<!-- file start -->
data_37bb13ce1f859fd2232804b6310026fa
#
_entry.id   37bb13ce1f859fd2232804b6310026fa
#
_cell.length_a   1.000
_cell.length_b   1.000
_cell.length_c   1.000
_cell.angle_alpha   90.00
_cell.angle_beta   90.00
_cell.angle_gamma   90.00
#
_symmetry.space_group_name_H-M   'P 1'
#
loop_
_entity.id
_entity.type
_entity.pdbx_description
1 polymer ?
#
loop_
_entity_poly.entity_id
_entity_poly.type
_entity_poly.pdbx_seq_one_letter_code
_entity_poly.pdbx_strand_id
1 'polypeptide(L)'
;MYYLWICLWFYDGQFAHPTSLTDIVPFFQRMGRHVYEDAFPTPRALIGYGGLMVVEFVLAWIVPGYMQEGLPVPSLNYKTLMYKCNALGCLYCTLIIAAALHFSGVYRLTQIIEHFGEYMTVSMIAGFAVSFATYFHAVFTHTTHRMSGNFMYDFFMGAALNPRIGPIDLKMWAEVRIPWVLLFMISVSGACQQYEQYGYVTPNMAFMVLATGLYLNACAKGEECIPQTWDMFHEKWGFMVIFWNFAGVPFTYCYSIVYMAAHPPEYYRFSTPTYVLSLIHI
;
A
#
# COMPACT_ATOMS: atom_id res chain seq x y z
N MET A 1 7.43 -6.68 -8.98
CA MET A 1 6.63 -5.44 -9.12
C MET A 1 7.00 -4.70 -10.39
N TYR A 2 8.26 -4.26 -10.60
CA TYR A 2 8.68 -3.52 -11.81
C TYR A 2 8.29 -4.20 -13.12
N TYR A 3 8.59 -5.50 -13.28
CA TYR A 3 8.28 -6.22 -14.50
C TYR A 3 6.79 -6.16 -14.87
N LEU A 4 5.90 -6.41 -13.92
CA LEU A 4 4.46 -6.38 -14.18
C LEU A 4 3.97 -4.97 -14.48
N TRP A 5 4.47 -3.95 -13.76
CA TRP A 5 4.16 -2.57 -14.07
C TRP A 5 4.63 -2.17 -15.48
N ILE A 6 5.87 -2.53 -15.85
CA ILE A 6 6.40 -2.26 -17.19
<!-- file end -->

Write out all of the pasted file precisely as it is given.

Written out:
data_37bb13ce1f859fd2232804b6310026fa
#
_entry.id   37bb13ce1f859fd2232804b6310026fa
#
_cell.length_a   1.000
_cell.length_b   1.000
_cell.length_c   1.000
_cell.angle_alpha   90.00
_cell.angle_beta   90.00
_cell.angle_gamma   90.00
#
_symmetry.space_group_name_H-M   'P 1'
#
loop_
_entity.id
_entity.type
_entity.pdbx_description
1 polymer ?
#
loop_
_entity_poly.entity_id
_entity_poly.type
_entity_poly.pdbx_seq_one_letter_code
_entity_poly.pdbx_strand_id
1 'polypeptide(L)'
;MYYLWICLWFYDGQFAHPTSLTDIVPFFQRMGRHVYEDAFPTPRALIGYGGLMVVEFVLAWIVPGYMQEGLPVPSLNYKTLMYKCNALGCLYCTLIIAAALHFSGVYRLTQIIEHFGEYMTVSMIAGFAVSFATYFHAVFTHTTHRMSGNFMYDFFMGAALNPRIGPIDLKMWAEVRIPWVLLFMISVSGACQQYEQYGYVTPNMAFMVLATGLYLNACAKGEECIPQTWDMFHEKWGFMVIFWNFAGVPFTYCYSIVYMAAHPPEYYRFSTPTYVLSLIHI
;
A
#
# COMPACT_ATOMS: atom_id res chain seq x y z
N MET A 1 7.43 -6.68 -8.98
CA MET A 1 6.63 -5.44 -9.12
C MET A 1 7.00 -4.70 -10.39
N TYR A 2 8.26 -4.26 -10.60
CA TYR A 2 8.68 -3.52 -11.81
C TYR A 2 8.29 -4.20 -13.12
N TYR A 3 8.59 -5.50 -13.28
CA TYR A 3 8.28 -6.22 -14.50
C TYR A 3 6.79 -6.16 -14.87
N LEU A 4 5.90 -6.41 -13.92
CA LEU A 4 4.46 -6.38 -14.18
C LEU A 4 3.97 -4.97 -14.48
N TRP A 5 4.47 -3.95 -13.76
CA TRP A 5 4.16 -2.57 -14.07
C TRP A 5 4.63 -2.17 -15.48
N ILE A 6 5.87 -2.53 -15.85
CA ILE A 6 6.40 -2.26 -17.19